The overarching question imparting urgency to this exploration is: Can U.S.-Russian contention in cyberspace cause the two nuclear superpowers to stumble into war? In considering this question we were constantly reminded of recent comments by a prominent U.S. arms control expert: At least as dangerous as the risk of an actual cyberattack, he observed, is cyber operations’ “blurring of the line between peace and war.” Or, as Nye wrote, “in the cyber realm, the difference between a weapon and a non-weapon may come down to a single line of code, or simply the intent of a computer program’s user.”
A seminar with Justin Gest, Assistant Professor of Public Policy, George Mason University Schar School of Policy and Government, on his forthcoming book Crossroads: Comparative Immigration Regimes in Times of Demographic Change.
Moderated by Davide Luca, Postdoctoral Research Fellow, Middle East Initiative and Ph.D. in Economic Geography, London School of Economics.
Research for Crossroads: Comparative Immigration Regimes in Times of Demographic Change was supported in part by the Middle East Initiative through the Kuwait Program at Harvard Kennedy School.
About the Book:
After the end of the Cold War, many argued that the world was converging towards an increasingly open, liberal, and non-discriminatory immigration system, even if countries retained distinctive models. However, during the same period, an alternative vision was emerging in the Gulf Arab States—one that saw the facilitation of global movement as an economic opportunity to be exploited, and a risk to the security of national identity and sovereignty. While these two approaches exemplify different extreme types of immigration governance and have been analyzed in a growing range of social science analysis, they have not yet been adequately understood in the context of a unified, systematic and comprehensive taxonomy of national immigration regimes. In response to this gap, this book examines 31 countries’ immigration demographic outcomes, derives a taxonomy of immigration regimes, and develops explanations for what drives the variation in outcomes across borders. Examining this taxonomy, we find that the world’s most prominent migration destination regimes in the current day appear far more influenced by the policies of the Gulf states than those of the settler states of the Cold War period. Indeed, countries are converging toward elevated numbers of temporary migrants, a focus on labor migration via economic visas or free movement agreements, forms of tacitly ethnicity-based selection through free movement agreements, and relatively low levels of naturalization. Relative to liberal expectations, this emerging approach embodies what we refer to as a “Market Model” that reflects the increasingly contingent nature of labor markets worldwide.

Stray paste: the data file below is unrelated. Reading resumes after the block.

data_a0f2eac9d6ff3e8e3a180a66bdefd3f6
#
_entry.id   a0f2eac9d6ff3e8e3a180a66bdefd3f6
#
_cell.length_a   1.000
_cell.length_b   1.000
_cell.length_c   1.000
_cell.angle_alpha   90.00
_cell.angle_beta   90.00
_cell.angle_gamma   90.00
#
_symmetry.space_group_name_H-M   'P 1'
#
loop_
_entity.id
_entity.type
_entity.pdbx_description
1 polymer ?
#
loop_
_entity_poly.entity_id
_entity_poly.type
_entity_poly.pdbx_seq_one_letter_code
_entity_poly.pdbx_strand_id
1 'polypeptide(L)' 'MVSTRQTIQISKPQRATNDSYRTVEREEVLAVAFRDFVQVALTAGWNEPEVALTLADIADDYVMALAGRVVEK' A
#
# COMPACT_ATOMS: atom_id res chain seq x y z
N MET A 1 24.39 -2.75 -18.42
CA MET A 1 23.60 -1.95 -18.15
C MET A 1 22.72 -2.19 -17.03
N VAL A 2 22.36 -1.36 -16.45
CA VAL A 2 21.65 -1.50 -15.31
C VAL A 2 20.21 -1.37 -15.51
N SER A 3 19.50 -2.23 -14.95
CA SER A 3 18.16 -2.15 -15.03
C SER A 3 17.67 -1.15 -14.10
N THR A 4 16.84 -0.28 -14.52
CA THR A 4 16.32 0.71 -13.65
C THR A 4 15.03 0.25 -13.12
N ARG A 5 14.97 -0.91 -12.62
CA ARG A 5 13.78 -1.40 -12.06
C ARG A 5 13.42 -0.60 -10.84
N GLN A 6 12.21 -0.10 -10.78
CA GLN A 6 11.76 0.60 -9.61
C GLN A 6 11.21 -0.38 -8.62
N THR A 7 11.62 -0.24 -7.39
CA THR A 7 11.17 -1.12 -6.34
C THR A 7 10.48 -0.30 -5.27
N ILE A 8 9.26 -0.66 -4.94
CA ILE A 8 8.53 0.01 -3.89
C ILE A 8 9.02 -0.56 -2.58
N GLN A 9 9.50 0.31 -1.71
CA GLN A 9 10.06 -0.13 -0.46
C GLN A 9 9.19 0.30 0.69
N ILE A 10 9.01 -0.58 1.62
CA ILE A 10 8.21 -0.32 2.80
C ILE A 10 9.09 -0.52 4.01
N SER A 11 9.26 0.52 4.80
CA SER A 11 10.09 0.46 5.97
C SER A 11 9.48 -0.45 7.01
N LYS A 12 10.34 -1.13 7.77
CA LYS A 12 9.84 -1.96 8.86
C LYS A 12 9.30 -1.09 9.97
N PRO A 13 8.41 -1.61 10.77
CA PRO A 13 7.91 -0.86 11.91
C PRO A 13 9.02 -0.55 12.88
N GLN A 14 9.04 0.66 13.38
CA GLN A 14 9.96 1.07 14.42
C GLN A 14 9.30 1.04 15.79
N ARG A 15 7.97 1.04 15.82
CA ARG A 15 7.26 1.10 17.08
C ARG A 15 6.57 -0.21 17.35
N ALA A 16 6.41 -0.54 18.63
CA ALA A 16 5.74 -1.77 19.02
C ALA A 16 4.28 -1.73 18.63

About the Author:
Justin Gest is an Assistant Professor of Public Policy at George Mason University’s Schar School of Policy and Government. His teaching and research interests include minority political behavior, immigration policy, and demographic change.
He is the author of Apart: Alienated and Engaged Muslims in the West (Oxford University Press 2010), The New Minority: White Working Class Politics in an Age of Immigration and Inequality (Oxford University Press 2016), and will soon publish Crossroads: Comparative Immigration Regimes in Times of Demographic Change (Cambridge University Press 2017). He is the editor of Silent Citizenship: The Politics of Marginality in Unequal Democracies (Routledge 2016), and has authored a dozen peer-reviewed articles. He has also provided commentaries for BBC, CNN, The Guardian, NPR, Politico, Reuters, and Vox.
Professor Gest received the 2014 Joseph R. Levenson Memorial Teaching Prize, Harvard’s highest award for faculty teaching. In 2013, he received the 2013 Star Family Prize for Student Advising, Harvard’s highest award for student advising. In 2007, he co-founded the Migration Studies Unit at the London School of Economics (LSE).